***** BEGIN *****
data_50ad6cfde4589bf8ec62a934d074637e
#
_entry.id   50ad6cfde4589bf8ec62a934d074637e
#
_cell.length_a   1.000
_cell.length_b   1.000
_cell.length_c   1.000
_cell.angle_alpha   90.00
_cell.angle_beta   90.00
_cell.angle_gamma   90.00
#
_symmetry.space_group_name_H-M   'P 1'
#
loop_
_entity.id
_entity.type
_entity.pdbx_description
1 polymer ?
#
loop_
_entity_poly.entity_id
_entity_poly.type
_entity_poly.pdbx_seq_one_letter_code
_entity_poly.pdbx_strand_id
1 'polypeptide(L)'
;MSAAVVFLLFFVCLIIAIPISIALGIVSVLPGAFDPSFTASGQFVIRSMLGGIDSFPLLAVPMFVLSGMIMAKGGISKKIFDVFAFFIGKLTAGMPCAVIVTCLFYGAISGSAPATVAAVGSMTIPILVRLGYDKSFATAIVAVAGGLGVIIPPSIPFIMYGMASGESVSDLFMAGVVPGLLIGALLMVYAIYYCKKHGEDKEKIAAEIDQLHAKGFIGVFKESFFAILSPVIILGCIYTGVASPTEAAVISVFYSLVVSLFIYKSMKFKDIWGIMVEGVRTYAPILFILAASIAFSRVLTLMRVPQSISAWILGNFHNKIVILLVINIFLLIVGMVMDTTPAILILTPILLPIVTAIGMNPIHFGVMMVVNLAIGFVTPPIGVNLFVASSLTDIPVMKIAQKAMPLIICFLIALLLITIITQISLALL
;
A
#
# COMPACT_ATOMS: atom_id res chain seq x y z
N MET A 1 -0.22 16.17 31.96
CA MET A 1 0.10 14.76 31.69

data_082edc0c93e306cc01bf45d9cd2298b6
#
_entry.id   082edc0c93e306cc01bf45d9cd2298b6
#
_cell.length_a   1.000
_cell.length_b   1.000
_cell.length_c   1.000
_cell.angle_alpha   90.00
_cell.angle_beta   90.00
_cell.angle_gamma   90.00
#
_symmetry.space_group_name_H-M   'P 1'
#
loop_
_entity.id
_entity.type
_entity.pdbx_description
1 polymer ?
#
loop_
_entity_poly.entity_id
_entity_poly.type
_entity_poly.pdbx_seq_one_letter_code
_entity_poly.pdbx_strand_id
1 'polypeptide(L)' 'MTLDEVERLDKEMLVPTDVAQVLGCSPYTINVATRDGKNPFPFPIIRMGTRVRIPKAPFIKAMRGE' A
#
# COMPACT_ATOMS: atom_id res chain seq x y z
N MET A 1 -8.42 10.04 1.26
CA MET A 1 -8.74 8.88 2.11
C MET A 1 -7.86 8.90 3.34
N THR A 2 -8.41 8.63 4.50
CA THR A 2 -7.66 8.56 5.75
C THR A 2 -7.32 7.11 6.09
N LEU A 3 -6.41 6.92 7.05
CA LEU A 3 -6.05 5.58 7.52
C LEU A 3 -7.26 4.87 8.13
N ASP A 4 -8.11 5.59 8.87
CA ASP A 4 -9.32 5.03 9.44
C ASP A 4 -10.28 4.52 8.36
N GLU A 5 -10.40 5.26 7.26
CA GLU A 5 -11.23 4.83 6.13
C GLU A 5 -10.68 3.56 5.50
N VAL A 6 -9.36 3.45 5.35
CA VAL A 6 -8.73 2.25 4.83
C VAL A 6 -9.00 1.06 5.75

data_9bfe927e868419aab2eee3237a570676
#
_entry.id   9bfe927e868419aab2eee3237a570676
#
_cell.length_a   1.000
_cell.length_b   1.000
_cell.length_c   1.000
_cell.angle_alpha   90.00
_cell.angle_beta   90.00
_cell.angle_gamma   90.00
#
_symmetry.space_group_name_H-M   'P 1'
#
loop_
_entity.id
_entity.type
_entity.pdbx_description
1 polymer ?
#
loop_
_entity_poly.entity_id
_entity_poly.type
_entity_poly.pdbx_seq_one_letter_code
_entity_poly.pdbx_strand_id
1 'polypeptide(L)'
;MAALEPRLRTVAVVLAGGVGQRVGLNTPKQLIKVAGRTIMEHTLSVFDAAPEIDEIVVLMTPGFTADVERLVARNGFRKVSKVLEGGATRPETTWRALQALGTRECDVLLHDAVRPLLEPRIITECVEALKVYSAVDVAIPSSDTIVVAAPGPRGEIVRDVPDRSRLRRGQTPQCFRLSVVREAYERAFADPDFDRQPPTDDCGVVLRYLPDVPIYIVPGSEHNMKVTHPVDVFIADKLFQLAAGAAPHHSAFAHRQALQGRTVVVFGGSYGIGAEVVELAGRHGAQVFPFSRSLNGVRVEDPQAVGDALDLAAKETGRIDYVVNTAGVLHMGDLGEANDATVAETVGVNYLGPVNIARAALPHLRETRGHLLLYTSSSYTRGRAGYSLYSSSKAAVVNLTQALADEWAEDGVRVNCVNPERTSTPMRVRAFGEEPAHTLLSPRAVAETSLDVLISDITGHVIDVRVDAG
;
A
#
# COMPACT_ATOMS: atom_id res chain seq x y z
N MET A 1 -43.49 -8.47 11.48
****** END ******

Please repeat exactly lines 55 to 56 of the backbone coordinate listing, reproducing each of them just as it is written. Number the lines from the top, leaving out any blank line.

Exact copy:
_entity_poly.pdbx_seq_one_letter_code
_entity_poly.pdbx_strand_id